Here’s a stat that might surprise you: according to the Pentagon, there are 24,000 immigrants who are not citizens currently serving in the United States military. Given the contentious rhetoric surrounding immigration, we should all take a deep breath and remember that many of those immigrants serving our country in combat are more likely to die for this country than they are to be made American citizens.
While military action in the Middle East is slowly drawing down, people sometimes forget (or were never aware of) the sacrifices that non-citizens immigrants have made serving our country in combat. One of the first service members to die in Iraq Lance Cpl. Jose Gutierrez, was a U.S. resident from Guatemala.
While not nearly enough of these heroes ever receive citizenship, there are some who receive this honor. Speaking at a White House naturalization ceremony over the 4th of July holiday, Secretary of the Department of Homeland Security Janet Napolitano put it this way:
“We have a strong tradition as a welcoming nation, and our efforts ensure that the United States continues to draw people from across the world who contribute in important and innovative ways, I am proud to swear in these brave men and women who have come from all over the world to serve our country and become its newest citizens.”
Many in this country rightly believe that military service is the most patriotic of professions. While not everyone is compelled enough to serve, we can acknowledge that doing so requires incredible bravery, perhaps more so for those who are not citizens.
Imagine for a moment that you have been brought to this country when you were so young you don’t even remember it occurring. You attended school, learn the language of your country, the United States, and have come to love its constitution passionately. You are convinced that America’s democracy is critically important not only to you, but to the world at large.
You believe so passionately in the greatness of this country that even though you are not a citizen, and are aware that there are those here who will never grant you citizenship, you are still willing to lay your life on the line, because you love America – the only country you have ever known.
“These 25 exceptional individuals took an oath to ‘support and defend the Constitution’ before sharing fully in the rights and opportunities it provides, we are all inspired by their commitment to freedom and service to preserve our great nation.”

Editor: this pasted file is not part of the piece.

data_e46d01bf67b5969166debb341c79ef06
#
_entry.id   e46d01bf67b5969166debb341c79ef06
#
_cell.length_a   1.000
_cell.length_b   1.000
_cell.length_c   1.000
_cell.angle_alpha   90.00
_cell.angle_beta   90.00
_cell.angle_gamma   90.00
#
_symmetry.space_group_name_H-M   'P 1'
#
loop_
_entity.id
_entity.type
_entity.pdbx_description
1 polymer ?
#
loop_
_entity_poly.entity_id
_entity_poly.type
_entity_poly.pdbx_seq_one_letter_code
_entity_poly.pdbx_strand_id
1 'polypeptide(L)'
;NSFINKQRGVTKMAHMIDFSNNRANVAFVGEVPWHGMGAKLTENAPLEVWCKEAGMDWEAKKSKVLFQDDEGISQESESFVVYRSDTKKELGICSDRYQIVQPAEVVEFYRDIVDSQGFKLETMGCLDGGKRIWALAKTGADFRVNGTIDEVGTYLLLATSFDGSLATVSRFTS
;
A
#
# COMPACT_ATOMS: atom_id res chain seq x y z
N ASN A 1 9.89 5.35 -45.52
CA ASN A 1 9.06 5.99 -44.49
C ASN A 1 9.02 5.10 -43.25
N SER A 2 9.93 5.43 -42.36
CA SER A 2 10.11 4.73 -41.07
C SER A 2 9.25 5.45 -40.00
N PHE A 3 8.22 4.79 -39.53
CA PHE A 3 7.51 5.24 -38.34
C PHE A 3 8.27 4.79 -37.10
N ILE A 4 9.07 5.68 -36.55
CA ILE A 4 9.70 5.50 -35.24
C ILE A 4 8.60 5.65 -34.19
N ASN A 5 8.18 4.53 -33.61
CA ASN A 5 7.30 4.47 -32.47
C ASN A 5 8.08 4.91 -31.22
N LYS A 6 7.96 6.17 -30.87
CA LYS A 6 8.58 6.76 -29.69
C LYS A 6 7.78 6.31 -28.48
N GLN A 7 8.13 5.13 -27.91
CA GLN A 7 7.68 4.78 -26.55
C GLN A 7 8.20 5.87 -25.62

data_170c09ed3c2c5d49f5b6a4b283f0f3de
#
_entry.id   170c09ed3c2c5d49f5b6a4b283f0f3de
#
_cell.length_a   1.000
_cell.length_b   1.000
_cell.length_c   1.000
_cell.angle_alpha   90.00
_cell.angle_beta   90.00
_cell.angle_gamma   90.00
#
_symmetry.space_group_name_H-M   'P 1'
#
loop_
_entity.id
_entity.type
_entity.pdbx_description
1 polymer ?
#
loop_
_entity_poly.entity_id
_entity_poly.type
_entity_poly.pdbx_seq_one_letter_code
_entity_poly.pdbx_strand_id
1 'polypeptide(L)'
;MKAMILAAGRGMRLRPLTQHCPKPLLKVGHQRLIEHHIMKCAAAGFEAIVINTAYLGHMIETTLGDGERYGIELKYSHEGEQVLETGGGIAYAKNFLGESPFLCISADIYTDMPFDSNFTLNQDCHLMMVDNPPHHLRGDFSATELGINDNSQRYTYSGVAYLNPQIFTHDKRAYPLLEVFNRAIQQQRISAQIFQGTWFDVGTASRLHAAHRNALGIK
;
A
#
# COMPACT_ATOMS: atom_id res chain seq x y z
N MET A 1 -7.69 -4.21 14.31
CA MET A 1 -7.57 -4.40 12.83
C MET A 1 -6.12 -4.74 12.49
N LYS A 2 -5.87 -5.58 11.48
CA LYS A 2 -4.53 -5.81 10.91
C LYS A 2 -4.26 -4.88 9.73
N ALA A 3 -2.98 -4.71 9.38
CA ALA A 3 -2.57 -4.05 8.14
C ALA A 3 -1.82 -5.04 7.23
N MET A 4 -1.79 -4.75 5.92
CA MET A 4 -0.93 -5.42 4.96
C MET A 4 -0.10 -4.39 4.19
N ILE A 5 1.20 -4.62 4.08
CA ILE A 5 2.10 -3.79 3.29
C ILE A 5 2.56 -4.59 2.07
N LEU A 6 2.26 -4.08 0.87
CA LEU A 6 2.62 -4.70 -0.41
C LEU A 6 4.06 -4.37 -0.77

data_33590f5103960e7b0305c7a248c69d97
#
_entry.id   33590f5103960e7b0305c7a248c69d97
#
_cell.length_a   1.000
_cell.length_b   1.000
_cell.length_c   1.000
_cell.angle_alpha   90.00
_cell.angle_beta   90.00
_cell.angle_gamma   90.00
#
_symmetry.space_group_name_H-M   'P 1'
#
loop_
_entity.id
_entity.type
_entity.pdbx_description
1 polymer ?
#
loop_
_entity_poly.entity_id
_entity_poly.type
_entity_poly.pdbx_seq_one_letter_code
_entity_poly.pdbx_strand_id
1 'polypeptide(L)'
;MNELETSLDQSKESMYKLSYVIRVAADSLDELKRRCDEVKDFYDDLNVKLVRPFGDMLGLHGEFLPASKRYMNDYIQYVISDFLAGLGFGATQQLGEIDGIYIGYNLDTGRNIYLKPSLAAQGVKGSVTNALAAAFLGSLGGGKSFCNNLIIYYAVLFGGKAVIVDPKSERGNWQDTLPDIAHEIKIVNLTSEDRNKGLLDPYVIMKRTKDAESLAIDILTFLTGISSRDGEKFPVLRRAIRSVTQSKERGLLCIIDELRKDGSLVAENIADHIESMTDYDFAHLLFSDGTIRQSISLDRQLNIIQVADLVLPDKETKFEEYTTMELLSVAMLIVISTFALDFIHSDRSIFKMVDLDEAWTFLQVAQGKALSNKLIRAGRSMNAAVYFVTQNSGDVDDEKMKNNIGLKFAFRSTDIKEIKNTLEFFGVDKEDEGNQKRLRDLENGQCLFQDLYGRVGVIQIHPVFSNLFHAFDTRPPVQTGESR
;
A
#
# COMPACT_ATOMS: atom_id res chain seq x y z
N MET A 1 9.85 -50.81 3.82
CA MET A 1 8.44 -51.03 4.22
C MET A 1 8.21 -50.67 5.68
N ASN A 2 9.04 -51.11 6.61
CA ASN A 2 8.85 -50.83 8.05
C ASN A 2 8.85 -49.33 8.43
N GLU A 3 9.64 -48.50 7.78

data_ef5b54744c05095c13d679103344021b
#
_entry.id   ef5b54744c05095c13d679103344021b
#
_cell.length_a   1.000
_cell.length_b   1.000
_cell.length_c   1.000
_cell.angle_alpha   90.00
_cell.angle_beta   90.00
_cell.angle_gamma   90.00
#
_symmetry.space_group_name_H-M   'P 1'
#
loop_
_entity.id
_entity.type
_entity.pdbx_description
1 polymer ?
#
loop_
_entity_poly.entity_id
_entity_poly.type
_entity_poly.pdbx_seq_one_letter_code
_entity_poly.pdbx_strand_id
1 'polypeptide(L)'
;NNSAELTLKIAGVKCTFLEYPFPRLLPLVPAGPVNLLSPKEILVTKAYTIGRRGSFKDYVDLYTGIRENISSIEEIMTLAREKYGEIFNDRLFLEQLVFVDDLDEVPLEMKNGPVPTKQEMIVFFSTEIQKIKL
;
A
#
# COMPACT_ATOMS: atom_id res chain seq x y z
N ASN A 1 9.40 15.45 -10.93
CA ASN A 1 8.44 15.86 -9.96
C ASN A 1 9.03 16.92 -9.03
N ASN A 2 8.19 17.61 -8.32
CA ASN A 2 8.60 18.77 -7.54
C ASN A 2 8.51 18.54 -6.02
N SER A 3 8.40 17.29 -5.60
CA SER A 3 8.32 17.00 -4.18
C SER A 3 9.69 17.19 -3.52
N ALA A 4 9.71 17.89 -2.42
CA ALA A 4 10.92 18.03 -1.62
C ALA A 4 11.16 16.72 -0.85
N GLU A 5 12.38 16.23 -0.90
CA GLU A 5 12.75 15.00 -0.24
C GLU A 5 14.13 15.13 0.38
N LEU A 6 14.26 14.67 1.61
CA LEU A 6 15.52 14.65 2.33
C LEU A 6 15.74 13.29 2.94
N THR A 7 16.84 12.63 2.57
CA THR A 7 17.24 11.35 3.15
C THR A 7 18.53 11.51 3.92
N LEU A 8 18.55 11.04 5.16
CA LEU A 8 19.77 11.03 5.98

These are the words of U.S. Citizenship and Immigration Services (USCIS) Director Alejandro Mayorkas speaking at the same White House Naturalization ceremony. He is correct – we should be inspired. It is a choice to serve, even if it was not a choice to be here without documentation. It is a powerful thing that the promise of this country inspires people to come here from all over the world. It is perhaps even more powerful, that even when the promise of a better life is not always kept, and yet they still feel impelled to serve in our military.
Speaking at the White House naturalization ceremony, President Obama touched upon this simple fact, “With this ceremony today — and ceremonies like it across our country — we affirm another truth: Our American journey, our success, would simply not be possible without the generations of immigrants who have come to our shores from every corner of the globe.”
While it is a good thing that those men and woman were recognized at the White House for their bravery, what about those other 25,000 men and women currently serving in our military? The President has taken the right step in granting differed action for low priority undocumented immigrants, now Congress must act and pass the DREAM Act. This bi-partisan legislation allows the best and brightest of undocumented immigrants to remain in the country and contribute to this the only country they have ever known. Honoring those who serve is the right thing to do. Let’s cut out the negative rhetoric and give respect, dignity and credit where it is due. Without the brave non-citizen immigrants defending our freedom throughout our history, who knows where our county would be?